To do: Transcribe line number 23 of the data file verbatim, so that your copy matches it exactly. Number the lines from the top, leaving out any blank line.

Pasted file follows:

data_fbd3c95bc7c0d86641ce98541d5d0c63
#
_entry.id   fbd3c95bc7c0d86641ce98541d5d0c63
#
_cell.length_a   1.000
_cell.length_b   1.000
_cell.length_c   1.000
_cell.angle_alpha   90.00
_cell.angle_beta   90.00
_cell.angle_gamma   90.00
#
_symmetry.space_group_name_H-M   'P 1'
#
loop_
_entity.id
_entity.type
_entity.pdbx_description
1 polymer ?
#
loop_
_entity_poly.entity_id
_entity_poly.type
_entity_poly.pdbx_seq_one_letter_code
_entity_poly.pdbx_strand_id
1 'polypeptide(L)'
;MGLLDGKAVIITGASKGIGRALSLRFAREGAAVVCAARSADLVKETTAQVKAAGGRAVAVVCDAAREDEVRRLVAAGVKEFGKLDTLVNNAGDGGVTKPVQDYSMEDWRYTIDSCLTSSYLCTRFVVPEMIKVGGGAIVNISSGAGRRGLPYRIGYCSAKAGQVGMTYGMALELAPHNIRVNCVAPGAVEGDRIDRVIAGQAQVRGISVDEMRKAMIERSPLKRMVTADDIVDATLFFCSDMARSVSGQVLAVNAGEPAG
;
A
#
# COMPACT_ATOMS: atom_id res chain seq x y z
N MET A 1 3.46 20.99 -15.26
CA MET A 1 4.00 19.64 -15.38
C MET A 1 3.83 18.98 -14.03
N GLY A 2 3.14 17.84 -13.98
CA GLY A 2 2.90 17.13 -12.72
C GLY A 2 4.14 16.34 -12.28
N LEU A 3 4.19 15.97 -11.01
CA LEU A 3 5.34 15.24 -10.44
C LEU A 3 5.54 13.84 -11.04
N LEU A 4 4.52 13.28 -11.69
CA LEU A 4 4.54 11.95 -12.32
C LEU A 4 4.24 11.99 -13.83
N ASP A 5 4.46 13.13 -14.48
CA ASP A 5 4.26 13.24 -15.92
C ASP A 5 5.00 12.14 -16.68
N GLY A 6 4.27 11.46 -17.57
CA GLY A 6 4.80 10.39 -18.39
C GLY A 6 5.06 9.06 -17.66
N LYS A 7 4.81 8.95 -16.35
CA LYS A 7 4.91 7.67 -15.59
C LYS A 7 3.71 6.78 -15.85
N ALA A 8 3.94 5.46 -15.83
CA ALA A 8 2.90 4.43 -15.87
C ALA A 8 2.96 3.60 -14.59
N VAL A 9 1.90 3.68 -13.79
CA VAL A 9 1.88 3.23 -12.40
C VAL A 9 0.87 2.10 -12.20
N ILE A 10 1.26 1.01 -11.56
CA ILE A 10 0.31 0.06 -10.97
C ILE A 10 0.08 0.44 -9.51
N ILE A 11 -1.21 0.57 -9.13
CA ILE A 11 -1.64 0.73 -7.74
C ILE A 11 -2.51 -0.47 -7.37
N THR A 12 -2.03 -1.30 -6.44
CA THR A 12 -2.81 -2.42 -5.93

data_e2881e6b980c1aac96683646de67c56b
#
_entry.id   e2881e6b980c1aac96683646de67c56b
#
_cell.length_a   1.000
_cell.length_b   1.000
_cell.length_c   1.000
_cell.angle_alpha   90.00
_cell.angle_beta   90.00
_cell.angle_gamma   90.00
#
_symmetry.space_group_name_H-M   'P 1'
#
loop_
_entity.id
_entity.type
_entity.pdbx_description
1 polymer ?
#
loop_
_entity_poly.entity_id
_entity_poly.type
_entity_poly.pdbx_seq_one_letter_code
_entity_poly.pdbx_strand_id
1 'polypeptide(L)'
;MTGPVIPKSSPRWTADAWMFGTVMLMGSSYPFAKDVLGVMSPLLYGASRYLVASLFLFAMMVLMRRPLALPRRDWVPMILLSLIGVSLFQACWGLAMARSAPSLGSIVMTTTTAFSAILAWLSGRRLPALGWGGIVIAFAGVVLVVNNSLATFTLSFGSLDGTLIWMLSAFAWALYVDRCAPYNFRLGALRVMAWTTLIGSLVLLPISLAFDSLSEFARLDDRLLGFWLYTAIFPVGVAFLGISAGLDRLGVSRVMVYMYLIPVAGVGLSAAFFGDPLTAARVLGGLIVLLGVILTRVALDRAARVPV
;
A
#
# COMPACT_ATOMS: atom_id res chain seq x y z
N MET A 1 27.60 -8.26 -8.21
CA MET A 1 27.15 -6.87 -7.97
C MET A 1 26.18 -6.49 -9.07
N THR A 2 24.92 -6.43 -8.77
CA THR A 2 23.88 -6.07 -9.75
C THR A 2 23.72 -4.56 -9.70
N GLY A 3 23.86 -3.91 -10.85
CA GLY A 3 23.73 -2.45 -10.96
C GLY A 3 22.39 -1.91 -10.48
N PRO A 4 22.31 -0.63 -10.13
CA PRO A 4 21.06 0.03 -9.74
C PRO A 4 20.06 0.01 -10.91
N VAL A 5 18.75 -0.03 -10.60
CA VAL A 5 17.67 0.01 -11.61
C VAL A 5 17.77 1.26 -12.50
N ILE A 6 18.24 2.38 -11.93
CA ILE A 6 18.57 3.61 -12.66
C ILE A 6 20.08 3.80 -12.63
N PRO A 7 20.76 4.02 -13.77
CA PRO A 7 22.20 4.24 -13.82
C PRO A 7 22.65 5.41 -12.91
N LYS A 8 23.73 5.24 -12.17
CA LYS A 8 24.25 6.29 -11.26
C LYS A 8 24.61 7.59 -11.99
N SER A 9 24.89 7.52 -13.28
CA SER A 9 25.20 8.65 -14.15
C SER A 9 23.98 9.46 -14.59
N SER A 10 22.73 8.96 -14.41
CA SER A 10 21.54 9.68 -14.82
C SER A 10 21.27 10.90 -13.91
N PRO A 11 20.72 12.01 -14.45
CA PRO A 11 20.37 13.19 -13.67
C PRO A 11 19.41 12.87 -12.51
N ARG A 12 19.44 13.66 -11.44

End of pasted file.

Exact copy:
_entity_poly.pdbx_seq_one_letter_code